Society

This is the ePrivacy report I’ll be submitting to the European Commission

Last week I was in Brussels, and during the time when I wasn’t wandering around the city marvelling at the pretty architecture, I was sitting in a conference centre with people from the European Commission and stakeholders from around Europe to discuss the ePrivacy Directive.

Throughout the day, we were split into groups. Each group had a “host”, who led the discussion and who was required to submit a report to the European Commission within two weeks of the event.

I was the host in my group (yes, I did think about Trill all the way through 😉 ). This is my report.

ePrivacy Directive - Stakeholder Report

The group I was in at the workshop was discussing consent to access information stored in smart devices and terminal equipment.

Throughout the day, the group seemed to be split into two distinct parties, regardless of who was taking part. One section of people were very pro-privacy, putting users’ choice above all else and advocating for more options that are both immediately available and comprehensible to the average internet user; the other section came down on the side of advertisers and other data collectors, stating that it is imperative to understand the potential financial impact of giving users more choice about what is done with their data.

The majority of our discussion focused on cookies, particularly in the morning sessions. We wrote bullet points about relevant topics of discussion throughout all the groups; these included the following concepts:

  • State security and how it impacts on privacy regulations – how to define necessary exceptions to rules
  • Defining ‘consent’ versus usability – whether users can truly consent to something they don’t understand, including problems with excessively long terms & conditions
  • The differences between pseudonymous and anonymous data, and the importance of defining these differences in legislation
  • Public versus private directories
  • Advertising policies, including marketing communications and unsubscribe buttons
  • Safety of people who have extra privacy needs, such as those who have been victims of serious crimes
  • Theoretical definitions of privacy versus public understanding of privacy as a concept, and marrying these up with practicality
  • Responsibility for security against leaks/hacking etc. – does it lie with the user? Companies? ISPs? Law enforcement? Someone else?
  • The definition of “clear and comprehensive information” changes based on comprehension levels of users

Broadly speaking, these were the main topics we focused on throughout the day. An interesting point to note was that there seemed to be quite a generational divide: participants in the Millennial and Generation Y age ranges were much more likely to strongly advocate privacy and user choice. Delving into this a little deeper, it appeared that the (comparatively) older members of the group saw the internet as a tool, and therefore online privacy as a useful but not necessary condition, whereas younger generations saw the internet as the space where they lived their lives, and therefore prized privacy much more highly.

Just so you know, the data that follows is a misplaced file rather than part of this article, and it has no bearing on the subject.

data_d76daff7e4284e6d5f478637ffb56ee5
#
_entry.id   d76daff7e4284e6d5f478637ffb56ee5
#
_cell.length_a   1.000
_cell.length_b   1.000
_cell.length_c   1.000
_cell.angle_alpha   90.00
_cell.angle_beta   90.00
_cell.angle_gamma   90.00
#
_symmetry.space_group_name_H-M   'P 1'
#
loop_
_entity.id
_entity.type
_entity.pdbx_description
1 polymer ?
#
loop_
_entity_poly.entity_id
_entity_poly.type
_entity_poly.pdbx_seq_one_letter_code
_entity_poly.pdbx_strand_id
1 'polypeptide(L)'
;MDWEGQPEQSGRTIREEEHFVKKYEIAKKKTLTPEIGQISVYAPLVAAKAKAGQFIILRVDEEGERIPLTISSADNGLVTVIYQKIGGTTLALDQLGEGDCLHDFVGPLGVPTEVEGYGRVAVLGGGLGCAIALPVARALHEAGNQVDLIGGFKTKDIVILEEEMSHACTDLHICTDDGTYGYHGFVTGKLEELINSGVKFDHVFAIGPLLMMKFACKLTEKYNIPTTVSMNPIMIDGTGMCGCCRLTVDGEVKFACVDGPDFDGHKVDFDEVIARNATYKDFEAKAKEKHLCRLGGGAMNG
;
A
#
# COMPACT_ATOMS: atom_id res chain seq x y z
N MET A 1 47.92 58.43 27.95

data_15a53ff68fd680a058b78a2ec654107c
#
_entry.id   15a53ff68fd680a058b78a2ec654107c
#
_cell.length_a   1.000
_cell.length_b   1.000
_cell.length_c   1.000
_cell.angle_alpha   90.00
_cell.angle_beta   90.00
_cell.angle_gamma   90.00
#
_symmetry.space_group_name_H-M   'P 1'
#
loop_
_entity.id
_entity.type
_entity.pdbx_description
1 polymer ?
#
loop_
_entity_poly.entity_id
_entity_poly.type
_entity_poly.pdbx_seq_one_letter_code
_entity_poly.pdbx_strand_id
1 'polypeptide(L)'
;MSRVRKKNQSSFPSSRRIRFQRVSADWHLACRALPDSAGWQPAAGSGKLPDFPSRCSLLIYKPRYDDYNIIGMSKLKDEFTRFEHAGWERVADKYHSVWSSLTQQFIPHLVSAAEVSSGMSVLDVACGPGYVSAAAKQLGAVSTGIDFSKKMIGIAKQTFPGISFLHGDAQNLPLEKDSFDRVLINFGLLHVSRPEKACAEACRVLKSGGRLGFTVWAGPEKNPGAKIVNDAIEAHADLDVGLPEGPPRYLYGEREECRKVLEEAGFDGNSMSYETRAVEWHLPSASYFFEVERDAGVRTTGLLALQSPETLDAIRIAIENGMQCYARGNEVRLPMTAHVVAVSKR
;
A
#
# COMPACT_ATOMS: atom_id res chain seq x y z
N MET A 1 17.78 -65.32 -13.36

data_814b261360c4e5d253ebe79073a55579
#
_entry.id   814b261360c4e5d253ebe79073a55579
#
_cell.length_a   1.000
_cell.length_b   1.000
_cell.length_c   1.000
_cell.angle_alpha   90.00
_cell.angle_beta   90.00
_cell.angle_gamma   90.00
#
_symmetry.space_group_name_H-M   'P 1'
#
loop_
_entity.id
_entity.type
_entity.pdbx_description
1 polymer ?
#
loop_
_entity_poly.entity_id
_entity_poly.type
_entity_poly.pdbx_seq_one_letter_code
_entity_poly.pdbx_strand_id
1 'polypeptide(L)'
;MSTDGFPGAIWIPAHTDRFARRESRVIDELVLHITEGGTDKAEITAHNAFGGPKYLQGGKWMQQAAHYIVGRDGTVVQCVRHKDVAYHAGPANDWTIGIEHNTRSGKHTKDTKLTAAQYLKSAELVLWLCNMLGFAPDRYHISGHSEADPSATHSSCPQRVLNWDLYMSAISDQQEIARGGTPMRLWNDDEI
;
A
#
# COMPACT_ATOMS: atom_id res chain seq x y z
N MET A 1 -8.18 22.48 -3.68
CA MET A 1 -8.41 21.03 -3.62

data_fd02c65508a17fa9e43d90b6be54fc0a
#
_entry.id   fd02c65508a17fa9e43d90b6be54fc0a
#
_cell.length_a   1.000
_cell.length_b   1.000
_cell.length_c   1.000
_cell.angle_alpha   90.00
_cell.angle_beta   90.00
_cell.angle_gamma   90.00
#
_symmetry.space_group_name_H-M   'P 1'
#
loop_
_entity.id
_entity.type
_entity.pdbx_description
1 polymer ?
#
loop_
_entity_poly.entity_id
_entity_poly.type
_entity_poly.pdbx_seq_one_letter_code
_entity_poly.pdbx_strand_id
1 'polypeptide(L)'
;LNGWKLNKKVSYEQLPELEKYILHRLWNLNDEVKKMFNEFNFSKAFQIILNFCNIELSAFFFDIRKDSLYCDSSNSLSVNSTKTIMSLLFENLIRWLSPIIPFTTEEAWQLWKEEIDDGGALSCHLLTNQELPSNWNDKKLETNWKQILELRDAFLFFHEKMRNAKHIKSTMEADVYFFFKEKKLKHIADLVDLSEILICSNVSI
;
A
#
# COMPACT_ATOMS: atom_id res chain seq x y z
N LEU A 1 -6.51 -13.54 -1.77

The priorities of the day were decided in the final session. The ones we came up with were the following.

  1. Defining what data / information we’re talking about in terms of implications, impacts and risks. Then defining consent and allowing users to give their informed consent at a granular or categorised level. Suggestions included media literacy training by data protection organisations, and more buy-in from ISPs, media providers and advertisers. Cookie categorisation was a big point of discussion which received enthusiastic agreement from many people in the groups.
  2. Context is important: for what purposes are data being used? Why are they needed? Balance between businesses running ads to survive and consumers’ right to privacy – possibly mitigated by payment models, especially if these could happen at an internet access level. For example, users who object to any kind of advertising tracking could pay a premium in order to not be tracked. The cost of advertising consumption must also be taken into consideration: a recent study from a Canadian university uncovered that 40% of data consumption was being used on advertising, making it very cost-effective for users to run ad blockers. There are lots of bad ads, and users shouldn’t have to pay (literally or figuratively) for these. There are issues with industry self-regulation. One solution could be to clearly communicate purposes, but sometimes those purposes change, so we need a dynamic consent model.
  3. Consistency with existing legislation. Argument that it’s all covered by the GDPR anyway. Do we need the ePrivacy Directive? In which circumstances is it overruled? We must work out how much legislation is strictly necessary, and simplify.

Following on from the workshop, I posted a call-out on my blog asking for any further comments and received the following from a reader:

“I have two primary interests:

* Preserving the right of anonymity. I should be able to surf to whatever site I like without worrying that my government can access my history without a warrant. This also covers data-retention laws that effectively make anonymising proxy services useless. In other words, I want my privacy to be protected by warrants again.
* The cookie law. It’s at best ridiculous and ineffective, at worst, dangerous and exploited by bad people. It shouldn’t exist at all.”

I‘ll be sending this early tomorrow morning, so you still have time to submit any further comments. You can email them through to me, or you can go to the European Commission’s website and submit your comments via their public consultation page until the 5th of July 2016.

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